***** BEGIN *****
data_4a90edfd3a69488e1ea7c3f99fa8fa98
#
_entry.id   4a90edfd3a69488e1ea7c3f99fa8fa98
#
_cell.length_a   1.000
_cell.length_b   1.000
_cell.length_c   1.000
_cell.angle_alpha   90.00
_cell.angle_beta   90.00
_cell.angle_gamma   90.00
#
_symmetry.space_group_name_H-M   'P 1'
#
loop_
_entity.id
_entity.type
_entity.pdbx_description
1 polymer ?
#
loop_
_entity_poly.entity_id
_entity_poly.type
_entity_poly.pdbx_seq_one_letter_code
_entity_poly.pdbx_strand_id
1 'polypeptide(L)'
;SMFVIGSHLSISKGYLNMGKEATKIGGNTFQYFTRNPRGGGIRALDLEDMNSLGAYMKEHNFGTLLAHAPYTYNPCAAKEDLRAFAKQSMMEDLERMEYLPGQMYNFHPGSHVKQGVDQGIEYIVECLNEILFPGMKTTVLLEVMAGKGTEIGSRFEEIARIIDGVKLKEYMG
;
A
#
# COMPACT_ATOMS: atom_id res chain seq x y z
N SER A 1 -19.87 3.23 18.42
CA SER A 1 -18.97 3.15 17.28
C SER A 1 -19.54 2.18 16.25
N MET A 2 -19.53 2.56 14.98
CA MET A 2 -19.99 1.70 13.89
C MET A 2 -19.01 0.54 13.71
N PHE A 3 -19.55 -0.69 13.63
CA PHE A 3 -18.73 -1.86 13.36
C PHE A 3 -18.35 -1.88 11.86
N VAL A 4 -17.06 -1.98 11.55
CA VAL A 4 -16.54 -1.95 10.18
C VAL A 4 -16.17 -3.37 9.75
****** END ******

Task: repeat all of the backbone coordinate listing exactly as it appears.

data_4a90edfd3a69488e1ea7c3f99fa8fa98
#
_entry.id   4a90edfd3a69488e1ea7c3f99fa8fa98
#
_cell.length_a   1.000
_cell.length_b   1.000
_cell.length_c   1.000
_cell.angle_alpha   90.00
_cell.angle_beta   90.00
_cell.angle_gamma   90.00
#
_symmetry.space_group_name_H-M   'P 1'
#
loop_
_entity.id
_entity.type
_entity.pdbx_description
1 polymer ?
#
loop_
_entity_poly.entity_id
_entity_poly.type
_entity_poly.pdbx_seq_one_letter_code
_entity_poly.pdbx_strand_id
1 'polypeptide(L)'
;SMFVIGSHLSISKGYLNMGKEATKIGGNTFQYFTRNPRGGGIRALDLEDMNSLGAYMKEHNFGTLLAHAPYTYNPCAAKEDLRAFAKQSMMEDLERMEYLPGQMYNFHPGSHVKQGVDQGIEYIVECLNEILFPGMKTTVLLEVMAGKGTEIGSRFEEIARIIDGVKLKEYMG
;
A
#
# COMPACT_ATOMS: atom_id res chain seq x y z
N SER A 1 -19.87 3.23 18.42
CA SER A 1 -18.97 3.15 17.28
C SER A 1 -19.54 2.18 16.25
N MET A 2 -19.53 2.56 14.98
CA MET A 2 -19.99 1.70 13.89
C MET A 2 -19.01 0.54 13.71
N PHE A 3 -19.55 -0.69 13.63
CA PHE A 3 -18.73 -1.86 13.36
C PHE A 3 -18.35 -1.88 11.86
N VAL A 4 -17.06 -1.98 11.55
CA VAL A 4 -16.54 -1.95 10.18
C VAL A 4 -16.17 -3.37 9.75